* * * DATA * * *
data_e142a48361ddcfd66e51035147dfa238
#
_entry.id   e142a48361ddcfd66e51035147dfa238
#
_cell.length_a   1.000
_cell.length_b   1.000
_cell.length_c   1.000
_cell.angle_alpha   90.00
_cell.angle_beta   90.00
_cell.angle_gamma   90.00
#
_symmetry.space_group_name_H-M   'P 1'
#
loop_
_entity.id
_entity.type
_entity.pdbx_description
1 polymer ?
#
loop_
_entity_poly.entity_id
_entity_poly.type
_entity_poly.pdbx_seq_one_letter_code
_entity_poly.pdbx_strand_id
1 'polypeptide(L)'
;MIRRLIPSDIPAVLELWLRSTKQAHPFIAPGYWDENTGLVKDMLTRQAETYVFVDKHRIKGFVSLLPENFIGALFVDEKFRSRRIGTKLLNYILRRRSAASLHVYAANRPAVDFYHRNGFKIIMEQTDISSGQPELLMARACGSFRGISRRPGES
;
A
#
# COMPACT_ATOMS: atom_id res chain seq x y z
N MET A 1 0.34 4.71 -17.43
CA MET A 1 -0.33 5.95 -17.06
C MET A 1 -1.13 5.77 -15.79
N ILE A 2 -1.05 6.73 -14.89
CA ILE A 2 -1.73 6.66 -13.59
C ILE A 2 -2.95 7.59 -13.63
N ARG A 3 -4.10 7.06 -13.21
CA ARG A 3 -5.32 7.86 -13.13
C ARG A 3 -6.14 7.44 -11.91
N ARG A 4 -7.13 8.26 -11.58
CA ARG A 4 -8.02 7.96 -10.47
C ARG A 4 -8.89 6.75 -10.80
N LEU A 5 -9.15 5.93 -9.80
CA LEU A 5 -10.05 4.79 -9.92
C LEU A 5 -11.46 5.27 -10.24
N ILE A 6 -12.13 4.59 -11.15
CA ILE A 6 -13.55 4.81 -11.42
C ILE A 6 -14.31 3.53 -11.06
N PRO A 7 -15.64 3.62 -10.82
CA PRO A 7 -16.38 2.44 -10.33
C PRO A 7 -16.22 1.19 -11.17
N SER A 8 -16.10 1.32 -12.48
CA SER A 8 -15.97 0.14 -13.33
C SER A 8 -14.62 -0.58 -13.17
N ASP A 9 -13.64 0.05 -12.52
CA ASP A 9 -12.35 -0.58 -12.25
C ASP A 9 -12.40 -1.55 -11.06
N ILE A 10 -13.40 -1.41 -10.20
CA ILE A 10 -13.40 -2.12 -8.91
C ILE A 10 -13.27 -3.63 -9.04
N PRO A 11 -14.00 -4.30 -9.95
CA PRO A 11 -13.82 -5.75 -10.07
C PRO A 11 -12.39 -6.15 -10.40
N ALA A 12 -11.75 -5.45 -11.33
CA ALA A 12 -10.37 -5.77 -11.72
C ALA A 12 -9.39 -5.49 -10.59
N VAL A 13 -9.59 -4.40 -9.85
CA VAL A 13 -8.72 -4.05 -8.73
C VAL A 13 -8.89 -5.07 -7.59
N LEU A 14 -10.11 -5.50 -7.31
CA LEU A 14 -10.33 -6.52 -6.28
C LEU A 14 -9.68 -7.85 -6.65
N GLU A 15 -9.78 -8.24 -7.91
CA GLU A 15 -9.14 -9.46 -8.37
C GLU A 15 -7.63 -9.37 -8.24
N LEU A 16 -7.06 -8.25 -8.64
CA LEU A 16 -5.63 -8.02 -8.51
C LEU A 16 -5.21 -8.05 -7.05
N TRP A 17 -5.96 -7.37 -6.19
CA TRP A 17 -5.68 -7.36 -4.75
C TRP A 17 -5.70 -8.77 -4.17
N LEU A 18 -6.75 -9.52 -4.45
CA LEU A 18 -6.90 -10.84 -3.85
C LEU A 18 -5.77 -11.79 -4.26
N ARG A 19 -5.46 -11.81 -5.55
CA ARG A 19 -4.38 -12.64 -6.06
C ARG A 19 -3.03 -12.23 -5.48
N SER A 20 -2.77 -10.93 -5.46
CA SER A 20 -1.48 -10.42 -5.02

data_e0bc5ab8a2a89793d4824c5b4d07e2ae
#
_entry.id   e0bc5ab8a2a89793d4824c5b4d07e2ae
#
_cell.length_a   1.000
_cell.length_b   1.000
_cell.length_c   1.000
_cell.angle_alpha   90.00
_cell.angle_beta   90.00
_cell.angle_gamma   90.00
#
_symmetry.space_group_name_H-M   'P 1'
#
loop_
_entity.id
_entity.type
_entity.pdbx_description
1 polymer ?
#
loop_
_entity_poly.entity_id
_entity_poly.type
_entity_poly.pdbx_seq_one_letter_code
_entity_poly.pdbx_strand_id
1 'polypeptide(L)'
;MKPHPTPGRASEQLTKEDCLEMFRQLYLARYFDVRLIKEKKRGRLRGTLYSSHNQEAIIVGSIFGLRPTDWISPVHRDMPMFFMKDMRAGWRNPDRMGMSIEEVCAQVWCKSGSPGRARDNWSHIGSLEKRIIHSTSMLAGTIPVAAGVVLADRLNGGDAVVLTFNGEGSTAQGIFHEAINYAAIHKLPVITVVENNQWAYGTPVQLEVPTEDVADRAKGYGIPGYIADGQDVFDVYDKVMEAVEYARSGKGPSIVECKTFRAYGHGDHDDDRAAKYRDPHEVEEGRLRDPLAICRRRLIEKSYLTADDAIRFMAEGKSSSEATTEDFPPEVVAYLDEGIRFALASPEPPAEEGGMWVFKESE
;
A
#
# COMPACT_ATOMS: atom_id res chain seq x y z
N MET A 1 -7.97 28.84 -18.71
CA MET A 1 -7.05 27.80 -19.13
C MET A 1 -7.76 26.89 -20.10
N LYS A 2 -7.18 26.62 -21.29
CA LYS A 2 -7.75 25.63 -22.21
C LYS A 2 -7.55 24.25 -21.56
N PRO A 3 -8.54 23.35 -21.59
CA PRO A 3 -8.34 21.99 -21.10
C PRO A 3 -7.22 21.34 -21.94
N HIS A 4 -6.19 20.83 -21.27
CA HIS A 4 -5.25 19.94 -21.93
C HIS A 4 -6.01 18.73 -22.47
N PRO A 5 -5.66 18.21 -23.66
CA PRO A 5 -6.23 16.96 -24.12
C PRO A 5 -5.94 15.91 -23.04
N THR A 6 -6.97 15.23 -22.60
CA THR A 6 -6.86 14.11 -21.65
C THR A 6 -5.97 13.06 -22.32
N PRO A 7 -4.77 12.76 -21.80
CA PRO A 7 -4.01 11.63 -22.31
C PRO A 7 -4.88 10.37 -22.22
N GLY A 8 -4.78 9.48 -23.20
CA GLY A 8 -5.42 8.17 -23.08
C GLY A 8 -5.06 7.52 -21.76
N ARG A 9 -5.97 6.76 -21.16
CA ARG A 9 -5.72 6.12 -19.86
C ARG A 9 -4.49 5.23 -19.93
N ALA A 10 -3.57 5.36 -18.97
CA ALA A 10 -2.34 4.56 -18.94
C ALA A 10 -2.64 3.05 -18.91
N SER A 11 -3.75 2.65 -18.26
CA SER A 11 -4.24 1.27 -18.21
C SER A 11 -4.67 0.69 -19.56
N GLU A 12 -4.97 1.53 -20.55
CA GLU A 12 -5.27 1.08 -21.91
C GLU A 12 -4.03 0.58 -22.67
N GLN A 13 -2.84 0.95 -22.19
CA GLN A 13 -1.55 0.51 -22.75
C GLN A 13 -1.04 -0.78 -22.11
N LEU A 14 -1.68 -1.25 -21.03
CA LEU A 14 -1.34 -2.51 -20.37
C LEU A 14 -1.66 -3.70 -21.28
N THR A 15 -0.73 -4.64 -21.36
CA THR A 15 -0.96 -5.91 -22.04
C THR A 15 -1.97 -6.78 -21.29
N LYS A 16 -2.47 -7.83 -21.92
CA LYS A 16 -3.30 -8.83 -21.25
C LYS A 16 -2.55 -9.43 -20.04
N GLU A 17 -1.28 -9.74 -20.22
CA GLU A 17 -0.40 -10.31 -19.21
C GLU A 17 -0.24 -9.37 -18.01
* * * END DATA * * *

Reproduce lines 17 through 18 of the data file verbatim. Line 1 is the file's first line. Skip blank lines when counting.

_entity.pdbx_description
1 polymer ?